Open for lunch Monday through Friday 11:30 a.m. to 2:30 p.m., for dinner Monday through Thursday 5:30 to 10 p.m., dinner Friday and Saturday 5:30 to 11 p.m., dinner Sunday 5 to 9 p.m. AE, CB, Choice, DC, MC, V. Reservations suggested. Prices: for lunch, appetizers $3.75 to $8.50, entrees $7.50 to $12.50, desserts $3.75 to $5.50; for dinner, appetizers $4 to $12.50, entrees $8.75 to $19.50, desserts $3.50 to $5.50. Full dinner with wine, tax and tip about $50 to $60 a person.

Washington isn't New York, and Windows isn't New York's Windows on the World. Thank goodness. This Windows, in the USA Today Building's Twin Towers, doesn't have the skyscraper view that the Manhattan restaurant does; it is only a few floors up, and its sweeping window wall catches as much highway as waterway. Nor does it have the Manhattan restaurant's famous wine list, buffet or festivities. But Washington's Windows is a first-class New American restaurant (California cuisine, they call it), extravagantly beautiful and ambitious without being haughty.

What strikes one first is the space. Tables are arranged for discreet conversation and capacious eating, with a sweeping view of the room as well as the waterfront (though admittedly one would prefer a window table). The room, though, is a view in itself. It looks like the Elizabeth Arden of restaurants, with soft pale nail polish colors and surfaces as shiny as lacquer. The restrained number of decorations -- paintings, flower arrangements -- is large and with the importance of a museum display.

Every bit as much flair and thought went into the menu and onto the plate. The chef, Henry Dinardo, was at The Broker and Design Cuisine caterers and clearly has been watching new American trends, mesquite grilling and pizza-making among them. Chickens are farm raised, vegetables are miniatures (string-thin carrots, marble- size turnips, hair-thin beans, for example), and garnishes are lacy gaufrette potatoes, pickled cherries or multihued lettuces.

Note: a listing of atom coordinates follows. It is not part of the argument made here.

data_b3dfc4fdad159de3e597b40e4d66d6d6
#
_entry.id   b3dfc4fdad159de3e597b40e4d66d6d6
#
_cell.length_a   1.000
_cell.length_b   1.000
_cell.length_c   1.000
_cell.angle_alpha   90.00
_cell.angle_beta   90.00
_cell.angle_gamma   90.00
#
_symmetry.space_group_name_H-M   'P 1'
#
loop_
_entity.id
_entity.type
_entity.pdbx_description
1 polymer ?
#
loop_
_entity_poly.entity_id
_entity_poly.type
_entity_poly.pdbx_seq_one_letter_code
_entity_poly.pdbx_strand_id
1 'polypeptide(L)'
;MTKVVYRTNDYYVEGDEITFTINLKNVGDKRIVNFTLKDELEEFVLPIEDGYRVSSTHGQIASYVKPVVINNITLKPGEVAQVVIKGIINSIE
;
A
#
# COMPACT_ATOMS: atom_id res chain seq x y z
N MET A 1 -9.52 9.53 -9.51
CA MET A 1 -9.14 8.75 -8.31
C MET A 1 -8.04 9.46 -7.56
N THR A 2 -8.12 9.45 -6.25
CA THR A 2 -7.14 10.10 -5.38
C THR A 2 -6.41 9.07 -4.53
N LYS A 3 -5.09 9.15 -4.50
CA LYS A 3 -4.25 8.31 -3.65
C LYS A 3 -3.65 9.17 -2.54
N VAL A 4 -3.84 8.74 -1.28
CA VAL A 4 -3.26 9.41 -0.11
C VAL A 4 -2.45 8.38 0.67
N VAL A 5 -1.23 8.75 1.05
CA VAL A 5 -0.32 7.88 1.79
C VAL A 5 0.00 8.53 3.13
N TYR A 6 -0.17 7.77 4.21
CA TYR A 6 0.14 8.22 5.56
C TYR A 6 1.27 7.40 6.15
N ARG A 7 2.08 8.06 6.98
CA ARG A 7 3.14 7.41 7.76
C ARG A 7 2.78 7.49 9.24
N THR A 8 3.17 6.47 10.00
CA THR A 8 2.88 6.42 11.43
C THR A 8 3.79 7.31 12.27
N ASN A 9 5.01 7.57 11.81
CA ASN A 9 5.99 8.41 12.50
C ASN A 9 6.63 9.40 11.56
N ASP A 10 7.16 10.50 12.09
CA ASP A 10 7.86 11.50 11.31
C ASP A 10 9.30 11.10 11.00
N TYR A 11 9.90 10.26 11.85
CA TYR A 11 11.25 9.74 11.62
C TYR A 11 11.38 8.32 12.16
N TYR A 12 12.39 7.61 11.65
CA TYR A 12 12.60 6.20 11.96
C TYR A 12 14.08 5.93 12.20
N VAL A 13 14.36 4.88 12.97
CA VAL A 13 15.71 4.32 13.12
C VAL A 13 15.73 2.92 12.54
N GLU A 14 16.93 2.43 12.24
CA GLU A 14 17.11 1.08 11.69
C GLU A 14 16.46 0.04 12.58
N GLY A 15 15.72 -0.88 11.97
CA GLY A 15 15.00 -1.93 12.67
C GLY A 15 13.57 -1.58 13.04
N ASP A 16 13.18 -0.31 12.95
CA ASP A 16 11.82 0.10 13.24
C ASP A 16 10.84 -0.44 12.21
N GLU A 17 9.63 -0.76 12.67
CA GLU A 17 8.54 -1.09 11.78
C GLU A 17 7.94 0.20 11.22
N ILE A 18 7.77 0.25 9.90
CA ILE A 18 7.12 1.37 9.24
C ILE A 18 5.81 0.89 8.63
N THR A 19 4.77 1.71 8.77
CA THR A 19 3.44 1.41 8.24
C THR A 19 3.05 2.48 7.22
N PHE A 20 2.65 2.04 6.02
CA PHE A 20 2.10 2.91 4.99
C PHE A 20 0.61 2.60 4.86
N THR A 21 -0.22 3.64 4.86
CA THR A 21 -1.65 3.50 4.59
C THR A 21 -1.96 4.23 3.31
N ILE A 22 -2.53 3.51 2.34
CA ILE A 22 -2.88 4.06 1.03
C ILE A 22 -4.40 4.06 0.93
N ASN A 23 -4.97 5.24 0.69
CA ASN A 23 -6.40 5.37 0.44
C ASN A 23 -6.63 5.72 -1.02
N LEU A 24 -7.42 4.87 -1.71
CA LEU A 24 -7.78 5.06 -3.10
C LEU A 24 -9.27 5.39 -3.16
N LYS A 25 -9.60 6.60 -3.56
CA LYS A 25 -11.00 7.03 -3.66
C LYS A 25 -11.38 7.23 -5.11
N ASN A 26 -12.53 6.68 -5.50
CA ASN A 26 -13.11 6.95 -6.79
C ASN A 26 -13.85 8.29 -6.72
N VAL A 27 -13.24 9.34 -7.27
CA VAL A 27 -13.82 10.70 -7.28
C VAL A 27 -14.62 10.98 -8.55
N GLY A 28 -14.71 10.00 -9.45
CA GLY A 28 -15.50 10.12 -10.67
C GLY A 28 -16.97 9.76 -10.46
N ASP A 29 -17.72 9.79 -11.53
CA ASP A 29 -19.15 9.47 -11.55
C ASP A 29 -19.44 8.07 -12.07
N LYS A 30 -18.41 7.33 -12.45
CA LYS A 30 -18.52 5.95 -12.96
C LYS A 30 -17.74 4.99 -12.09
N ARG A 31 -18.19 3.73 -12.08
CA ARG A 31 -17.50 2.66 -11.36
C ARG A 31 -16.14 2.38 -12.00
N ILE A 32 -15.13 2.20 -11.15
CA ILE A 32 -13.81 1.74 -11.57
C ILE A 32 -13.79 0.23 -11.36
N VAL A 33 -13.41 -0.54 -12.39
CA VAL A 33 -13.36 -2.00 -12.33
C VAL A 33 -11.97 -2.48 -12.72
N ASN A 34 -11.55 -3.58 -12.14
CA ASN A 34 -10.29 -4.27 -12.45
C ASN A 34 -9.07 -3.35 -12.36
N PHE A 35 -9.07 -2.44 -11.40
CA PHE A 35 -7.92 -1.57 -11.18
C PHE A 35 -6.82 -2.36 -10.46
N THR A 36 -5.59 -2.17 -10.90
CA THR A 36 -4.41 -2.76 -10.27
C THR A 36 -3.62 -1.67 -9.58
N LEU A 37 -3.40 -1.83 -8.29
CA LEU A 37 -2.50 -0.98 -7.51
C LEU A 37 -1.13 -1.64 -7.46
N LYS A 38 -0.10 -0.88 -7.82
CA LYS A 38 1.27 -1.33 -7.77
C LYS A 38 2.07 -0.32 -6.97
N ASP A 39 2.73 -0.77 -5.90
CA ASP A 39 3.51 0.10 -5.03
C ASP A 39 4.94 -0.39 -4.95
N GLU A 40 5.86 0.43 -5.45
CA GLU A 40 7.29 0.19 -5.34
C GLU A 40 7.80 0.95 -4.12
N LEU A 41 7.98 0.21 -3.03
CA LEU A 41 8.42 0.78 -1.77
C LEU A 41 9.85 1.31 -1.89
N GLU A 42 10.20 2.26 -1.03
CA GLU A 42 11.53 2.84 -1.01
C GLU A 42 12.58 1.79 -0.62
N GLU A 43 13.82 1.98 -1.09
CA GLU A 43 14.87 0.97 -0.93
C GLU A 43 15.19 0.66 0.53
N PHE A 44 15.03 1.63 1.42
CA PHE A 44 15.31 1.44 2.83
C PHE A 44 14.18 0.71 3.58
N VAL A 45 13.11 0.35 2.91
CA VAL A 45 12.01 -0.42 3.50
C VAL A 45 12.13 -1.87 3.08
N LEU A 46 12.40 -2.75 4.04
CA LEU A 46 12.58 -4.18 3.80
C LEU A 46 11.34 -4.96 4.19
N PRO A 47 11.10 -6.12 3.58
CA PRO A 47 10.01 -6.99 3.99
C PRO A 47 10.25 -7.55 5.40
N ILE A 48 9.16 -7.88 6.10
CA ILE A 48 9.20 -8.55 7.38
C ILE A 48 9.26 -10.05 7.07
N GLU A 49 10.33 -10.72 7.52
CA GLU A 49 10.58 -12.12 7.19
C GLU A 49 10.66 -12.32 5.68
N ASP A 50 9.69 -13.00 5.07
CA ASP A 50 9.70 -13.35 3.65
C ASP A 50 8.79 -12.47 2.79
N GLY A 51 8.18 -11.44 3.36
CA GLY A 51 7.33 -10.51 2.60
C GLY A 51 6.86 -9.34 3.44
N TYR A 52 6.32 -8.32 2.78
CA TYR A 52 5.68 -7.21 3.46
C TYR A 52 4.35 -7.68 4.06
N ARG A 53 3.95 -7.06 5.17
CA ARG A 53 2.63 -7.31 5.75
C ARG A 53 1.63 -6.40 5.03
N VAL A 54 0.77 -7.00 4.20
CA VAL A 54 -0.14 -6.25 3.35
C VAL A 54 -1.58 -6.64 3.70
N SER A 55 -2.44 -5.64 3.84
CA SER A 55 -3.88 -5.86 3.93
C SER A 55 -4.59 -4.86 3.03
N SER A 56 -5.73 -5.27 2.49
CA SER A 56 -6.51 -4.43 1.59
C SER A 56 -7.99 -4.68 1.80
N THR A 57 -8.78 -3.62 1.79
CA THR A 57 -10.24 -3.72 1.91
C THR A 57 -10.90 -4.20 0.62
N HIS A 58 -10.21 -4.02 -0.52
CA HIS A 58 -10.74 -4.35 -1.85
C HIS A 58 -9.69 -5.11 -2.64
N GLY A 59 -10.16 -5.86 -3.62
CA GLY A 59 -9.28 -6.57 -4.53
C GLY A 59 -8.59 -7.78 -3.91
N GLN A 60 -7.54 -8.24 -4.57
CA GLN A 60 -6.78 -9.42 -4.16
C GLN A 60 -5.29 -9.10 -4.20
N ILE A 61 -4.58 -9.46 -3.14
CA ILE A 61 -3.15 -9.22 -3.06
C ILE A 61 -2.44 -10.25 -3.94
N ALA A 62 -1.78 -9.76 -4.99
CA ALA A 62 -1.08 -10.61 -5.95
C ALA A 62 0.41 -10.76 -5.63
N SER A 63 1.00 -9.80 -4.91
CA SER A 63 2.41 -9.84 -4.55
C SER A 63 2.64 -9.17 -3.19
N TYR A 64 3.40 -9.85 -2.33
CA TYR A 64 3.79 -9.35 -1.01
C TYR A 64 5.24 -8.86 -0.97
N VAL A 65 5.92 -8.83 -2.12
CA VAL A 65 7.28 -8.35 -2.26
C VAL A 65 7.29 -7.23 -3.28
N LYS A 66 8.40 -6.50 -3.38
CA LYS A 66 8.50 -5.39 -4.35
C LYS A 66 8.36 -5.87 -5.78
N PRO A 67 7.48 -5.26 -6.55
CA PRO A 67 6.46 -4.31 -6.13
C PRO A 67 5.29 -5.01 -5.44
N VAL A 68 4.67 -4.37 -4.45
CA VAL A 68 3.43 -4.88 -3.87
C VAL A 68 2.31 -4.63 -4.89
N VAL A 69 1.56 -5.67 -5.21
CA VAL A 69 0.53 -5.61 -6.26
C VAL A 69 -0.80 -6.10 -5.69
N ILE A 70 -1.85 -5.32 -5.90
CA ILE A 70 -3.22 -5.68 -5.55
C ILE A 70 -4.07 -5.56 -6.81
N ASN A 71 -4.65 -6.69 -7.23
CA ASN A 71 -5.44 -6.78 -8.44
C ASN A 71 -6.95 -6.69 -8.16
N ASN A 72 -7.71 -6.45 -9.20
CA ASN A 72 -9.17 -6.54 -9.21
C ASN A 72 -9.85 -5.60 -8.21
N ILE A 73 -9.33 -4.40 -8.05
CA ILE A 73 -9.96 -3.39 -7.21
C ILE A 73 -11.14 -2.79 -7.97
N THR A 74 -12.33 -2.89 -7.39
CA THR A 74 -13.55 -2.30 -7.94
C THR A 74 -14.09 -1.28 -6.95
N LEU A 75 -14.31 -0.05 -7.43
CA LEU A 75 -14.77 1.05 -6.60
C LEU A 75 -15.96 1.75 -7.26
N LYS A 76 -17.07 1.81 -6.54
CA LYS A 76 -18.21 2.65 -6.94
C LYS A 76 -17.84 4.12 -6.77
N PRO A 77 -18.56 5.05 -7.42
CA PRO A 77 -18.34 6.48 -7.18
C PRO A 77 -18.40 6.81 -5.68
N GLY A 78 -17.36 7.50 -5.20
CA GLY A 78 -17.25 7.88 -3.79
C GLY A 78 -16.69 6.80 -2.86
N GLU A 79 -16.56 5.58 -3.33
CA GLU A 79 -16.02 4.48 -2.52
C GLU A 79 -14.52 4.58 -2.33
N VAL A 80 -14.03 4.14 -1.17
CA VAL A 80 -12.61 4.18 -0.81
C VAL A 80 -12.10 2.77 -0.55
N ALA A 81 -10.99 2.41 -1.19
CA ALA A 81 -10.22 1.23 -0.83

To start, look for a special of vegetable terrine with caviar vinaigrette, the terrine wrapped in dark green leek leaves and layered with tiny bits of vegetable, lobster and salmon. It tastes richly tangy, far from the usual bland vegetable terrine. The terrine of foie gras is more simply lovely, and appropriately lets the foie gras taste of itself, with only faint seasoning and a dose of armagnac. Even better was a foie gras terrine surrounded with five kinds of mushrooms. Crab and scallop bisque hits the right level of flavor, evading the blandness creamy seafood soups fall prey to, and with beautifully cooked seafood afloat. And a special of supple, juicy smoked duck tasted sufficiently of duck and of smoke -- just short of hamminess.

Appetizers, though, show flaws seldom found among the main courses, though they are generally spectacular designs. The saut,eed foie gras, for instance, would be perfect but its beautiful raspberry sauce tasted like dessert -- too sweet and too intense. Baby artichokes stuffed with salmon mousse and enclosed in rolls of smoked salmon looked glorious on a bed of vinaigrette with hair-thin pepper strips and multicolor lettuce leaves, but the artichoke was fibrous and the mousse lacked flavor. Sometimes the garnishes are the best part, as with the red pepper salad accompanying a smoked tuna. And the tropical vinaigrette with the grilled smoked salmon was delightful, although the salmon itself tasted too intensely salty.